Australia and Noineen Noiny Noin

“For me, when I’m happiest, I’m sitting in some foreign café on a corner – I love being in some city I’ve never been before, like Berlin, or Prague, or Ljubljana, sitting outside and watching people walk by, and taking a couple of hours to just think about life.”

The pull of the exotic – and the way that pull ultimately leads inwards – has long been a priority in Poltz’s writing and recording. Having been to Australia a dozen times in the past, he recently returned to do some shows opening for Kevin Mitchell, of the immensely popular down-under group Jebediah. It was then that he forged a friendship with drummer Malcolm Clark, who invited him to his studio in Perth, the “most isolated city in the world.”

Idolizing the career of Neil Young and his constant artistic redevelopment, Poltz still gets excited about his new projects. He brought that, along with an armful of new tracks, to the studio in Australia, and the result is the new record, a collection of acoustic pop songs with international flavour intertwined into the groove. At no point is it too serious, but it’s sophisticated and different enough to make you turn your head.

“That’s the cool thing about my job: I can record anywhere, and I’m not beholden to a band, because I’m a solo artist” Poltz says. “I’m able to find groups of musicians in places and make a recording. Still on my list is to go to Cuba and make a record.”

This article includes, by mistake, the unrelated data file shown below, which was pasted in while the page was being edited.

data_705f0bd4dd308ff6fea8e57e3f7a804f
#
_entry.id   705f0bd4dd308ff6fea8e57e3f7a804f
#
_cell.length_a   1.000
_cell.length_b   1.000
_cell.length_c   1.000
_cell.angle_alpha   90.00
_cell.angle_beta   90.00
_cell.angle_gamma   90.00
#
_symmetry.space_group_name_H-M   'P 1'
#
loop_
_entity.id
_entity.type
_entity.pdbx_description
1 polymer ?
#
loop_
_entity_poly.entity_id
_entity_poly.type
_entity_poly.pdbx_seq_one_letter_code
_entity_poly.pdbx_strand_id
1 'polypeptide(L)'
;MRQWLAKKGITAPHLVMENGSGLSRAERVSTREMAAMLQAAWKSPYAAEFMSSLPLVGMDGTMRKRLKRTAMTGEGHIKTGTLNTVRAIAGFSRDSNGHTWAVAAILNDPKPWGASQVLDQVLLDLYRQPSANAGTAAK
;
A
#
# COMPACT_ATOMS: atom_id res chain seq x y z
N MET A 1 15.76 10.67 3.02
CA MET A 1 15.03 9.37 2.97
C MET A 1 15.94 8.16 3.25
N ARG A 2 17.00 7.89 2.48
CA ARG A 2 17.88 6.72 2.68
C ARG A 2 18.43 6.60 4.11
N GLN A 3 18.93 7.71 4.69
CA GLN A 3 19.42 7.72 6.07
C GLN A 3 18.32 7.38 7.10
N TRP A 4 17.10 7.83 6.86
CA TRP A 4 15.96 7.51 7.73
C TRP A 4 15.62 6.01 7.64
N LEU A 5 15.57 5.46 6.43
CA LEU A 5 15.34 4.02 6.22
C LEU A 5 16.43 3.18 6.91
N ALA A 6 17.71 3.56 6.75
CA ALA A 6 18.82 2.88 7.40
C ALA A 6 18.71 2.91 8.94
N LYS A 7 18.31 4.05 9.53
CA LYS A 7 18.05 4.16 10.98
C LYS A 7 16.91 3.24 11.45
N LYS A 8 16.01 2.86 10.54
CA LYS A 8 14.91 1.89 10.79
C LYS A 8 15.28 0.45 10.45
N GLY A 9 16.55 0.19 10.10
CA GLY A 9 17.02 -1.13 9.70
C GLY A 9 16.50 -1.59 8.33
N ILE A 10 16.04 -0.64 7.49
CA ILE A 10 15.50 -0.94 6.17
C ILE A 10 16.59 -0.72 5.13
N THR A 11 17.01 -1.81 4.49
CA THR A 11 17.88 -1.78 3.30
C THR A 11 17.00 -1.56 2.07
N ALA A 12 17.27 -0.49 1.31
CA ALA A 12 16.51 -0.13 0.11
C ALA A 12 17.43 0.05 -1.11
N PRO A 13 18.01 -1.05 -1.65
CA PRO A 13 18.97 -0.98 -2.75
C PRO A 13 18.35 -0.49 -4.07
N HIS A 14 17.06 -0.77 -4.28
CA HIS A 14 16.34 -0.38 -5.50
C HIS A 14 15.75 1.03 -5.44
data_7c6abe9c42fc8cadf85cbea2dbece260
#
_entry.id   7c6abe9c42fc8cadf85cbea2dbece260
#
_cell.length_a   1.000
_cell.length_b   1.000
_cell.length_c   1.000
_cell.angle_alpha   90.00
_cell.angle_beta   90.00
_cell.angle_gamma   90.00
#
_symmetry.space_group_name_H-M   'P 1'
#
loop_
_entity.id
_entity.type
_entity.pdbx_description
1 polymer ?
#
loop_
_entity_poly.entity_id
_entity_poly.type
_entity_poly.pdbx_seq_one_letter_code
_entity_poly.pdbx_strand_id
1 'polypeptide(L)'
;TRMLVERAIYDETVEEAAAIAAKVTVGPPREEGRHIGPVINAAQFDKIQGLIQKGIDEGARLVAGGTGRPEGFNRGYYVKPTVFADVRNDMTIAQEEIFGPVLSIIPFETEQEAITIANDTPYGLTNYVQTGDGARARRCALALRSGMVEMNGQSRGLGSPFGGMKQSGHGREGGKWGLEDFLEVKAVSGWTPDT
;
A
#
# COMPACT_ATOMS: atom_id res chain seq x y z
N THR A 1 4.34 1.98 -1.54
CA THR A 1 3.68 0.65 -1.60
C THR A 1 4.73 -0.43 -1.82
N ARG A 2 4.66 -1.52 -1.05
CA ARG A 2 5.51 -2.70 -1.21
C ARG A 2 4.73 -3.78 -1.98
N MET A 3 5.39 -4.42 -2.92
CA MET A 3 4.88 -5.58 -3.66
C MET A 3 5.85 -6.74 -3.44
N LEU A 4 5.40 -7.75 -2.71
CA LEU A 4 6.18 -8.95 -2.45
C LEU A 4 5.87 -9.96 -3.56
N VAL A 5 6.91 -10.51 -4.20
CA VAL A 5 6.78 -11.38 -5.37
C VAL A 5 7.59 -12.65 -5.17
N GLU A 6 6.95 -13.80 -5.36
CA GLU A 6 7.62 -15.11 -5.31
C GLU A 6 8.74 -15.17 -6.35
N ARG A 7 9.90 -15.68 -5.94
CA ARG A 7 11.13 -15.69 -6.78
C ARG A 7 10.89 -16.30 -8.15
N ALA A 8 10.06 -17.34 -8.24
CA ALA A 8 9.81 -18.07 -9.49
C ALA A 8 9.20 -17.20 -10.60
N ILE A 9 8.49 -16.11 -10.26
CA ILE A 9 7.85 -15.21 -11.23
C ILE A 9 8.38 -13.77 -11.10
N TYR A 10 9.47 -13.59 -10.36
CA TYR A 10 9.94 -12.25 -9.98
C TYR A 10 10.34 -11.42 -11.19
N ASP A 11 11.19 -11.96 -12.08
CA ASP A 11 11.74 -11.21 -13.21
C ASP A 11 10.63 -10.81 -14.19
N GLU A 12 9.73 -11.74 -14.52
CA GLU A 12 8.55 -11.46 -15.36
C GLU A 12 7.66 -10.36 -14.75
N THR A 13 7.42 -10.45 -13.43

The title Noineen Noiny Noin comes from how an Australian might pronounce “1999,” which was when he first came to Australia as an opening act for Jewel. It might have still been early in California, but he was in the right mood to test my pronunciation.

“That was really good!” he laughed.

Steve Poltz and St. John’s

August 12 marks Poltz’s fourth trip to Newfoundland, where he’ll be performing at The Ship Pub in St. John’s.

“It’s so beautiful. It kind of reminds me of Tasmania – it’s like a part of Canada, yet it’s not a part of Canada. They sort of have an air of independence about them, and Newfoundland seems like it’s its own country. Which I really like – Newfoundlanders have an independence about them and a joy of life.”

Having played on larger stages as well as at intimate house concerts, he admits to preferring the latter, and is looking forward to being able to share stories in his disarming, candid manner on a Sunday evening with a room of soon-to-be friends.

On this visit, as before, he will only be in the capital city – still, he’s looking forward to someday driving across the province and possibly playing in Corner Brook along the way. And while he has resolved to learn to plan and schedule things better, Poltz is having a lot of fun doing things the way he has always done them, by getting lost in something totally new and unexpected. Whether it’s in the nooks and crannies of Newfoundland or halfway around the world, there are still plenty of things to see.

“There’s so many more places I need to go. I say make your motto like Chet Baker: let’s get lost. Going wherever the roads leads you, those are some of the funnest days.”